The Vaults, London
From April 6th, 2016
by Richard Hamer
Beneath the vaults of London Waterloo station, terror has a new name: Immersive Theatre. A guided tour through lavishly re-imagined 90’s nostalgia, Goosebumps Alive is an impressive and memorable production.
Assisted to no end by the naturally evocative, cavernous interiors of the vaults itself, what is immediately striking about Goosebumps Alive is how expensive it all feels. Visitors are led in groups through multiple sets built within the tunnels, each telling short stories inspired by R.L. Stine’s books. Moving from small-town costume shop, to circus tent to cornfield in the countryside, the scale and quality of the sets consistently impresses. It even becomes mildly disorienting just how much seems to be crammed into the space, one that is far larger than I ever realised.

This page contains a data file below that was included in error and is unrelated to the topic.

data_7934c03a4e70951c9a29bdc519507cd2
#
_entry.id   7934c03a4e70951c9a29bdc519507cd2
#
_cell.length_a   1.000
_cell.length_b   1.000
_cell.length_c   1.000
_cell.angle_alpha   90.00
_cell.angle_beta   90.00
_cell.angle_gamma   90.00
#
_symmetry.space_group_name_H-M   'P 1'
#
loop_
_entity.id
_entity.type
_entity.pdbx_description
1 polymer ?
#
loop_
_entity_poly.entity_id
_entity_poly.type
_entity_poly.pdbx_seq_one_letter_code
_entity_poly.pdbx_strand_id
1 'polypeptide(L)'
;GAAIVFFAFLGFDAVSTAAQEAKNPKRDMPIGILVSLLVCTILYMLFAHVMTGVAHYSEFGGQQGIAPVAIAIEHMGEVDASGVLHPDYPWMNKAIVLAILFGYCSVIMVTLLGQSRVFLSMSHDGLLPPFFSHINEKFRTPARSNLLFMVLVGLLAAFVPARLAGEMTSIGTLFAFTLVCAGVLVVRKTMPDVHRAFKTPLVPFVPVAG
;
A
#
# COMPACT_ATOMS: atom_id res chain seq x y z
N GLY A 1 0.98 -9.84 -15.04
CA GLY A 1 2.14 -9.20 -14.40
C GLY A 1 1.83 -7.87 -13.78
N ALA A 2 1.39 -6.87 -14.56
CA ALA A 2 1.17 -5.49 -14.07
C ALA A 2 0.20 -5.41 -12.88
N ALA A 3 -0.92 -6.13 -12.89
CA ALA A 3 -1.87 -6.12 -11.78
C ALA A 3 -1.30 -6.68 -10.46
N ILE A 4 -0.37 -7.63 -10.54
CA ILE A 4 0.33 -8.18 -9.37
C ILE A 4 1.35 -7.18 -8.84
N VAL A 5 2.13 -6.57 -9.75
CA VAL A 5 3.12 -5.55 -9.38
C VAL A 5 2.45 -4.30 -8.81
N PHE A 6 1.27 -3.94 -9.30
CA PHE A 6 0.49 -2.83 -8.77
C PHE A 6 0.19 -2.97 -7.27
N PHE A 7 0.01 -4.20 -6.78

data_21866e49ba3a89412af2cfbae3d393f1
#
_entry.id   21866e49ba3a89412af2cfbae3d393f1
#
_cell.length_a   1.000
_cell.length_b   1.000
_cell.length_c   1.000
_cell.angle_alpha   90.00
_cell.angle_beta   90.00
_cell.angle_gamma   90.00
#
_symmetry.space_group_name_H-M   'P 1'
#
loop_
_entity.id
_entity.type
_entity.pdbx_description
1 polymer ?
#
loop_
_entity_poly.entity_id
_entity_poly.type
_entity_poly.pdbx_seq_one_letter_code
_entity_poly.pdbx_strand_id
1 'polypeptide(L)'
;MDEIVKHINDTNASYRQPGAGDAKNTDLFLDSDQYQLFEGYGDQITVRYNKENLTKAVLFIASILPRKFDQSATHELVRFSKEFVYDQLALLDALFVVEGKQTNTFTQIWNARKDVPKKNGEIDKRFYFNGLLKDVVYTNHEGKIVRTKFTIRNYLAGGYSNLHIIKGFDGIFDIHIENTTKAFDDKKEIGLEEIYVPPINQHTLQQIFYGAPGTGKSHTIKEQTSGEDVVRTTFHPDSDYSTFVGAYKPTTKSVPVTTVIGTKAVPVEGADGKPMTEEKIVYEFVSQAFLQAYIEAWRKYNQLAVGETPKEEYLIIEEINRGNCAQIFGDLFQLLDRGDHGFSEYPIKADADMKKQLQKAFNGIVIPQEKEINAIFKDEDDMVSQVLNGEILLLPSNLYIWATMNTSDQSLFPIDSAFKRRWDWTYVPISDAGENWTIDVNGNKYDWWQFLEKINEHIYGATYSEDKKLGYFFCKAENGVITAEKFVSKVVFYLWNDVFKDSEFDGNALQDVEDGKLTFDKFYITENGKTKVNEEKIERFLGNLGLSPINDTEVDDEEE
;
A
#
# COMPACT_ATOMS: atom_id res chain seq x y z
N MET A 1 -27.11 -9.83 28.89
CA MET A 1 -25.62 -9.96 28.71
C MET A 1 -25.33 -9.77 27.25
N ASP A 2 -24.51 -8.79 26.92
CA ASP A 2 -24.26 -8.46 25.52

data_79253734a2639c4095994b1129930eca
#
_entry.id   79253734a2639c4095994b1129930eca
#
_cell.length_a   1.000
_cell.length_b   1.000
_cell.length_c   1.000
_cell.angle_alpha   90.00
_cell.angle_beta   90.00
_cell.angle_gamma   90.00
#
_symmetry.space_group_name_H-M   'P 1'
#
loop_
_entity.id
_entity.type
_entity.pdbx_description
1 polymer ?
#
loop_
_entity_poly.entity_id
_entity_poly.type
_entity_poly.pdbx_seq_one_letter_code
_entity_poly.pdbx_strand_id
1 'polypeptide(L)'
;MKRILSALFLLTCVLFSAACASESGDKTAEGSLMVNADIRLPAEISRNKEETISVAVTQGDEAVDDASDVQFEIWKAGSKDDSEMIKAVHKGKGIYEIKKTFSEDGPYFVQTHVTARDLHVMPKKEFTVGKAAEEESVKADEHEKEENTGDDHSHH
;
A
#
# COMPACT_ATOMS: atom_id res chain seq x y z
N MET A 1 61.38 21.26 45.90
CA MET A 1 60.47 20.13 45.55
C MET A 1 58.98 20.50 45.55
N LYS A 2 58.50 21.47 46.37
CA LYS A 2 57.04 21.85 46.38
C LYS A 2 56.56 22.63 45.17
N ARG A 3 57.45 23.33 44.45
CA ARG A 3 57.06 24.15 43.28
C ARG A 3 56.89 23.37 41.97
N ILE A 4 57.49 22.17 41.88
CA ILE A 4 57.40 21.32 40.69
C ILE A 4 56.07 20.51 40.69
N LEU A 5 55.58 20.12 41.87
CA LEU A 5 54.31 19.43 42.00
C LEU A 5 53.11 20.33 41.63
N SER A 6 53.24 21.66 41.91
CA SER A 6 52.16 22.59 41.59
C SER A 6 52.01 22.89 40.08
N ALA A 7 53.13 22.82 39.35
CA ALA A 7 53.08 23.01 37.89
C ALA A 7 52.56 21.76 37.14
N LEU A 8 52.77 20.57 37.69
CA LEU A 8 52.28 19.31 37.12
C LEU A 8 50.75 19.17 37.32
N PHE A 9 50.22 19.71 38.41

The quality of the stories varies, though the standard is generally high. This is Goosebumps updated for an adult audience – so there’s blood and swears and adult relationships – but it’s still Goosebumps: The acting is appropriately hammy, with the tales themselves either straightforward ghost stories or visual spectacles devoid of much narrative at all. There’s an overarching wrapper to the whole thing, but it’s wafer thin and fairly beside the point.
Some of the stories are a touch too long: this is a show that works best when its theatre is punctuated regularly by scares, the lightness of its content not really standing up over extended periods. But that’s OK: Goosebumps Alive is primarily a visual spectacle, brought to life with surprisingly high production values and a lot of wit and enthusiasm.
It comes recommended: a highly enjoyable, silly and somewhat scary experience.